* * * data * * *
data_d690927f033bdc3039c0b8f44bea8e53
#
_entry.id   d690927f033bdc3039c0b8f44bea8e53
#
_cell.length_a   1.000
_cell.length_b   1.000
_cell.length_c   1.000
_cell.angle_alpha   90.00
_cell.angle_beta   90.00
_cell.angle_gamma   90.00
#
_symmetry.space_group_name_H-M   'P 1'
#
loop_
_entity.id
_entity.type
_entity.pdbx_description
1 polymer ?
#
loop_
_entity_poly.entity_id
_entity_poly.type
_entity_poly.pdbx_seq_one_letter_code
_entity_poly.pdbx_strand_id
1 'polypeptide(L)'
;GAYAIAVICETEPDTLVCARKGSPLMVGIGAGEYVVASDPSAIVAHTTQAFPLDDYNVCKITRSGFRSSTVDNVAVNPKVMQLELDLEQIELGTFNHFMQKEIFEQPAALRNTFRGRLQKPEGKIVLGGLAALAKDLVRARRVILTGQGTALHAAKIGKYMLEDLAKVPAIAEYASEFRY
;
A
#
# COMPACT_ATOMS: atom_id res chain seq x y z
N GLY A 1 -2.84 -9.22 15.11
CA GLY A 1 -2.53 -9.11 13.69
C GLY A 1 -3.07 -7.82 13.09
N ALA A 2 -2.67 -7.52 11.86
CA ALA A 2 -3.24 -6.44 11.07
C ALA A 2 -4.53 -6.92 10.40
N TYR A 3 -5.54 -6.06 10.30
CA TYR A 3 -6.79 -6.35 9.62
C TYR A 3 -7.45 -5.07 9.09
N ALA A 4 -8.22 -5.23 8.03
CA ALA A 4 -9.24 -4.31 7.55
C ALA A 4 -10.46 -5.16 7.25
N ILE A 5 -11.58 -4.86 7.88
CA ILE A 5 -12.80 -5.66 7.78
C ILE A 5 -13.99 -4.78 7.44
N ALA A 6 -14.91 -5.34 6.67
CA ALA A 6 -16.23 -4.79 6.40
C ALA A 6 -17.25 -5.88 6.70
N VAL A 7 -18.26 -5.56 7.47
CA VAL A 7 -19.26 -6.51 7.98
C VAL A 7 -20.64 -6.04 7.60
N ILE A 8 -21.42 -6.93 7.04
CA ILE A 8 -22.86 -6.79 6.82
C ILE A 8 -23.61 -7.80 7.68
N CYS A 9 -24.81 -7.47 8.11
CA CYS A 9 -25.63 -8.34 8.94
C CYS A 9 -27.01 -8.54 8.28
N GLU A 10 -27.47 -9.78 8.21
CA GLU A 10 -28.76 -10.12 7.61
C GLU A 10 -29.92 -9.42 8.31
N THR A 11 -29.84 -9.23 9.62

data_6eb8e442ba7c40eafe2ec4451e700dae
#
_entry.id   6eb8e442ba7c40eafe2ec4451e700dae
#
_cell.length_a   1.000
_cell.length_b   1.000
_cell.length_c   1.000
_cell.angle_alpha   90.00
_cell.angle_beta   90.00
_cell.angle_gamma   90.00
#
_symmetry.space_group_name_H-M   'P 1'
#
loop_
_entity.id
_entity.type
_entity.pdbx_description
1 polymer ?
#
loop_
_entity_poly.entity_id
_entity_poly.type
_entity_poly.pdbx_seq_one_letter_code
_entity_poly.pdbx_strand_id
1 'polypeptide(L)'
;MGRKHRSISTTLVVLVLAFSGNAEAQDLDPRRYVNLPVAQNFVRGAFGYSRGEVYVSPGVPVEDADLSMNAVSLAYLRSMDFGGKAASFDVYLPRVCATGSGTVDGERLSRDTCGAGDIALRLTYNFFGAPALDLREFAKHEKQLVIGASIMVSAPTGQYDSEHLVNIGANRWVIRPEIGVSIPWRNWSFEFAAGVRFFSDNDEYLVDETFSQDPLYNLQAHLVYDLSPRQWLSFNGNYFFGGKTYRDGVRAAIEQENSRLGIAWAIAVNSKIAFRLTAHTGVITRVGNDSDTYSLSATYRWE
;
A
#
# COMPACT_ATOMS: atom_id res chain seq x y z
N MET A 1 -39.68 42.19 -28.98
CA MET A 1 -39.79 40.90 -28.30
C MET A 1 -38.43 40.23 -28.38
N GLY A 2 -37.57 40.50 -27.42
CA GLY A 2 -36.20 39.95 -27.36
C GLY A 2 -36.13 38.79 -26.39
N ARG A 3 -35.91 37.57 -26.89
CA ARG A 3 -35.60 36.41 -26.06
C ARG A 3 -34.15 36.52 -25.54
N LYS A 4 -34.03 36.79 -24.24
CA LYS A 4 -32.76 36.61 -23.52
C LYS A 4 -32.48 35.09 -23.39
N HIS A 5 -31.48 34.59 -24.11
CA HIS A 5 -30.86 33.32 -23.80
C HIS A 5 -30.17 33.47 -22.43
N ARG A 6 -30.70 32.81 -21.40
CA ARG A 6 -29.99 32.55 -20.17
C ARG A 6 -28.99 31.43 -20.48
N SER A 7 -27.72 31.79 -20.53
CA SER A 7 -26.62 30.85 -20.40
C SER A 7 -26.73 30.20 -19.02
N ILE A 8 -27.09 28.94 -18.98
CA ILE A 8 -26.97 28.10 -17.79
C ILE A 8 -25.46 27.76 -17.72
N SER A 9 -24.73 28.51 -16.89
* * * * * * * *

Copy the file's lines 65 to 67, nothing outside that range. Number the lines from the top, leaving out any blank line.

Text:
#
_cell.length_a   1.000
_cell.length_b   1.000